Day 3, Weds., Jan. 8: Team Weinstein demanded that Judge Burke recuse himself from the trial in a letter to the court claiming the judge’s previous remarks regarding Weinstein’s cell phone usage were “prejudicial and inflammatory.” The letter went on to say that the “comments reflect the Court’s animus towards the Defendant and have created a situation in which the Court’s ‘impartiality might reasonably be questioned.'” Weinstein lawyer Arthur Aidala admitted that he doesn’t expect the motion to prevail. The day began with a spat over the courtroom presence of famed victims’ rights attorney Gloria Allred who represents one of the two women at the center of this criminal case and is a potential witness for the prosecution. “Ms. Allred should not be allowed to sit in court, watch that testimony and share that testimony with her clients,” defense lawyer Damon Cheronis argued. Team Weinstein was ultimately unsuccessful in their bid to get Allred banned from the courtroom. Note that Allred is mother to attorney Lisa Bloom, who is also known for representing women in harassment and assault cases but gained infamy when it emerged that she briefly worked for Weinstein and offered to smear his alleged victims using her experience representing clients claiming sexual misconduct. At the end of the day, fifty more potential jurors were dismissed as jury selection continued.
Day 2, Tues., Jan. 7: “Is this really the way you want to end up in jail for the rest of your life, by texting and violating a court order?” So asked an angry Judge Burke of Weinstein, who was using not one but two cell phones as jury selection got underway on the second day of his trial . Burke ordered the defendant not to answer and the proceedings moved on. Weinstein’s lawyers requested that the trial be delayed because of the new charges against the producer announced in Los Angeles on Monday, arguing that, because the allegations were “the talk of the town at this moment,” the New York City jury pool would be compromised. Burke denied the request. Lead prosecutor Illuzzi-Orbon asked that the judge remand Weinstein because of the new charges, a request Burke also denied. Prospective jurors were given a long document to fill out, according to NBC, that included the following question: “The defendant, Harvey Weinstein is a film producer. This case has been widely publicized over the last year, including extensive in-depth coverage of prior proceedings in this matter over the course of the last year. Can you assure all parties that you will determine this case based only on the evidence you will hear in Court?” The questionnaire also asked whether the prospective juror or anyone close to them had “ever been the victim of physical or sexual abuse, either as a child or adult?” Jury selection is expected to take at least two weeks.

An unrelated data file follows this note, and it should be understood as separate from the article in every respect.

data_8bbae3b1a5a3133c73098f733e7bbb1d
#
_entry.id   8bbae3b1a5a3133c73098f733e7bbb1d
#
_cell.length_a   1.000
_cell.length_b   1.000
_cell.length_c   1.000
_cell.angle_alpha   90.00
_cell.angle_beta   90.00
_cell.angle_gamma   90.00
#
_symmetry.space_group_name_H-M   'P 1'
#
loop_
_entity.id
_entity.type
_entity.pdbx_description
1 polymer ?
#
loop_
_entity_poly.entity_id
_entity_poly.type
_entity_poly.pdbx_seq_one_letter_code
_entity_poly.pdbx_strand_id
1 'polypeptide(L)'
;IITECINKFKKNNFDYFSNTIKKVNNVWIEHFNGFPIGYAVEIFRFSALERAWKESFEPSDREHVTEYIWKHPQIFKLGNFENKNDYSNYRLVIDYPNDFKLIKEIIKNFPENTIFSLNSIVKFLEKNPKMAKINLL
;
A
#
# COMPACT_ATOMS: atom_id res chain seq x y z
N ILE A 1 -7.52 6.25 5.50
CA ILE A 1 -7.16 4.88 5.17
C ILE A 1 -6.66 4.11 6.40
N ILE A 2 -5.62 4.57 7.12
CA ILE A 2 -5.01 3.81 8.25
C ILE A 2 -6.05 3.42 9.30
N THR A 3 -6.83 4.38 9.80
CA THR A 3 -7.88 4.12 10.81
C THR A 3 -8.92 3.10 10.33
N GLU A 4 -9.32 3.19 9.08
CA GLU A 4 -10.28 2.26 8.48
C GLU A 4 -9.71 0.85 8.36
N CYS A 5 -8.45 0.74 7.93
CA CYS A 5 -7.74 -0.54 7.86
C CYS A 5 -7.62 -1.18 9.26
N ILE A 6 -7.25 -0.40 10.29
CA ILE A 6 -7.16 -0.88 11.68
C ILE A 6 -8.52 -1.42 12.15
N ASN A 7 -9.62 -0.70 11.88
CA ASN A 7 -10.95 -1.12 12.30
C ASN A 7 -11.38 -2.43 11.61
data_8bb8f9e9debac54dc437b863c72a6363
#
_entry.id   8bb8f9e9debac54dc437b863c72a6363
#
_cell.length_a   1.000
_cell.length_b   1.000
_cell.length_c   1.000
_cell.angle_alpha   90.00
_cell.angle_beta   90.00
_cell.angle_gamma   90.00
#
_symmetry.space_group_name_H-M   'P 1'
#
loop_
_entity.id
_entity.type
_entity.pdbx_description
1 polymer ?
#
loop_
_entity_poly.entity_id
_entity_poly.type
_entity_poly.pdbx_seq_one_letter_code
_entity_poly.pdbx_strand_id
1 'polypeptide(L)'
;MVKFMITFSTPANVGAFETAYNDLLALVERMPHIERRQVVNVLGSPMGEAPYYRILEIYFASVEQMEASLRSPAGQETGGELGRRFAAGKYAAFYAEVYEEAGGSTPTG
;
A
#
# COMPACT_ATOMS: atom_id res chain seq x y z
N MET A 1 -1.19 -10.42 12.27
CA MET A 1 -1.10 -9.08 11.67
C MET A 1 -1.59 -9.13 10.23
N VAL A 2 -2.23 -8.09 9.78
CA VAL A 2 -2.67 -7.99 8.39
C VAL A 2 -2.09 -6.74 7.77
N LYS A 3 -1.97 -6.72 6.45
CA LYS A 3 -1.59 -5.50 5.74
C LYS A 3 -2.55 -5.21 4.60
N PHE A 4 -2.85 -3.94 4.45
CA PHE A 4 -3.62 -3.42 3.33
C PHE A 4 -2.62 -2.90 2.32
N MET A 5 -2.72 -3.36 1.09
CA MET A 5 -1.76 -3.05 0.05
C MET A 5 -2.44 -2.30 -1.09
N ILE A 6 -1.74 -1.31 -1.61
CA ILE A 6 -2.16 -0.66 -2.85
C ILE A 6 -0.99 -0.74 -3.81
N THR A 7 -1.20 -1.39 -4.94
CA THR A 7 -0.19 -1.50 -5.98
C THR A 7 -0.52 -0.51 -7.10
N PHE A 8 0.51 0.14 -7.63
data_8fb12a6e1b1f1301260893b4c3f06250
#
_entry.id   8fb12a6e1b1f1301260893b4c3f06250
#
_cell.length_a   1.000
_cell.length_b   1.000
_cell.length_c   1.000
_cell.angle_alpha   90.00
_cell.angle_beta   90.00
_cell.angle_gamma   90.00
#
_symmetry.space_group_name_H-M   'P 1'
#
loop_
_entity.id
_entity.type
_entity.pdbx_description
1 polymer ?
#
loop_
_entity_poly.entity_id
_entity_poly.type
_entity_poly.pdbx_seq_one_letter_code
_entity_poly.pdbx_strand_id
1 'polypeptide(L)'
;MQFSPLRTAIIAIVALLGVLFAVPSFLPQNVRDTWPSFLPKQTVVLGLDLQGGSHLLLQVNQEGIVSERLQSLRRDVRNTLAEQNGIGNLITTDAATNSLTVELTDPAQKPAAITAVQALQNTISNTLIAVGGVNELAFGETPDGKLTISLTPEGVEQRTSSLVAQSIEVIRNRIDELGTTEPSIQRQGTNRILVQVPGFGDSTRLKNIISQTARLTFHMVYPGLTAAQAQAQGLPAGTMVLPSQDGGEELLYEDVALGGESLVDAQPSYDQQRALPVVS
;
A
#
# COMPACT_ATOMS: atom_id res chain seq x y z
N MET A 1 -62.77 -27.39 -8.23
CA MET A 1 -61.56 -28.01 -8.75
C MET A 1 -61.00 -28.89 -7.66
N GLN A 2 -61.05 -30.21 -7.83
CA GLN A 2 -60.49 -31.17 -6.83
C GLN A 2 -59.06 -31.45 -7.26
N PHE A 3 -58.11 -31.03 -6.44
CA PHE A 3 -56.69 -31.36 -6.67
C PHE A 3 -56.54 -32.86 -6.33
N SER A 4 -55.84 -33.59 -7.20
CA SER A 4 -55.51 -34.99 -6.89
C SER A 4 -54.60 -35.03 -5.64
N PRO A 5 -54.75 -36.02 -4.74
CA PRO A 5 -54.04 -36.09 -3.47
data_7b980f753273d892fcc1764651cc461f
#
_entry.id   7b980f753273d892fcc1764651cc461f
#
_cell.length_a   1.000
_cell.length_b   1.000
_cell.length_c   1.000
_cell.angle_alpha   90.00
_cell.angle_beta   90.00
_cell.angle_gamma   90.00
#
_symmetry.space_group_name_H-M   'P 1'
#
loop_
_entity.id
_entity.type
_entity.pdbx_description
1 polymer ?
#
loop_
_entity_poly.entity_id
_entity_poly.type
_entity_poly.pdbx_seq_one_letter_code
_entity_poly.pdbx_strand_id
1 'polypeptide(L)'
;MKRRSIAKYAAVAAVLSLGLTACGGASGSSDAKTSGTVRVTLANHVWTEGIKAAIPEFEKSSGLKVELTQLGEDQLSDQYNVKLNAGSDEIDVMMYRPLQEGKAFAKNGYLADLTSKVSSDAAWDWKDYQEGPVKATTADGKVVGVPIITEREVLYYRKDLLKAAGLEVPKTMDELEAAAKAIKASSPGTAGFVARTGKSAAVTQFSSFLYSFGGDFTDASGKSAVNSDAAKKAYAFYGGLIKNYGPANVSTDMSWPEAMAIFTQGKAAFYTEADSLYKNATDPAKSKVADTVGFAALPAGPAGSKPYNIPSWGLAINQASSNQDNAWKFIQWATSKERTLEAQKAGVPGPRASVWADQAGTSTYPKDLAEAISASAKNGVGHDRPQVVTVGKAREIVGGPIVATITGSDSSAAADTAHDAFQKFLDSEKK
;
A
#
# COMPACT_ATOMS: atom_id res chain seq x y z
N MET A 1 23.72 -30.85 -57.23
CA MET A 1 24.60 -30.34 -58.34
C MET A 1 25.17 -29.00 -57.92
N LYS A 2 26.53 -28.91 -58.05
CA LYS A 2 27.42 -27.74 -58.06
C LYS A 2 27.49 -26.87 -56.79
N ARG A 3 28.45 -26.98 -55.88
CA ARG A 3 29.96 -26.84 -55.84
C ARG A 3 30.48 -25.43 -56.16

Day 1, Mon., Jan. 6: Protestors bearing signs reading “coercion is not consent” and similar phrases supporting sexual assault victims congregated outside Manhattan’s State Supreme Court as Weinstein headed in for the first day of his trial. The majority of the day was spent on procedural motions. Things did not begin in the producer’s favor as the presiding judge, Justice James Burke, ruled against his legal team’s request to call as a witness an NYPD detective who withheld evidence that would have been favorable to Weinstein; the disgraced detective’s testimony could have partially discredited the NYPD’s investigation into the accusations against him. A move by the defense to sequester the jury once it’s chosen was also denied by the judge. But the news wasn’t all good for the prosecution: Burke ruled against their request to ban Weinstein and his team from talking about the case publicly, which Manhattan Assistant District Attorney Joan Illuzzi-Orbon had argued was necessary after the defense’s lead attorney made “degrading and humiliating” comments about a witness. Further to the prosecutor’s point, Weinstein’s crew has reportedly been sending opposition research out to reporters in the form of a 57-page PowerPoint. The judge did, however, issue a stern warning that those involved “leave the witnesses alone … Don’t talk about them in any capacity. Just excise the witnesses from your communications.” After court proceedings concluded for the day in New York, multiple new charges of rape and sexual assault against Weinstein were announced in Los Angeles County. The producer is accused of raping one woman and sexually assaulting another in separate incidents in hotel rooms in February 2013.
And just like that…
It’s 2022. Happy New Year! Can we still say that? Maybe just for this one last day? We’re happy to...
Wow, that naughty list is looong🧑🎄
The naughty or nice list Can you IMAGINE how long this newsletter would be if we actually got into the...
Time’s up on Time’s Up? – Cuomo’s cringey bro code – Casual misogyny of ‘Succession’
Is Time’s Up just getting a glow-up, or a legit overhaul? The status of Time’s Up, the nonprofit dedicated to...
Boss Betty✊: Why board talk isn’t boring – Amazon sued (again) for gender bias – Pinterest aims to put a pin in bias
Why we never get bored with board talk Business has replaced government as the most trusted institution in the world,...
The Wing is reopening and some ex-employees — and former members — are not happy
The Wing posted on Instagram Wednesday that they would be reopening next week, starting with one of their Manhattan locations....
It’s Equal Pay Day, the ‘holiday’ we cannot wait to get rid of!
Hahaha, so cute that a year ago we asked, “What will post-pandemic, Equal Pay Day 2021 look like?” and here...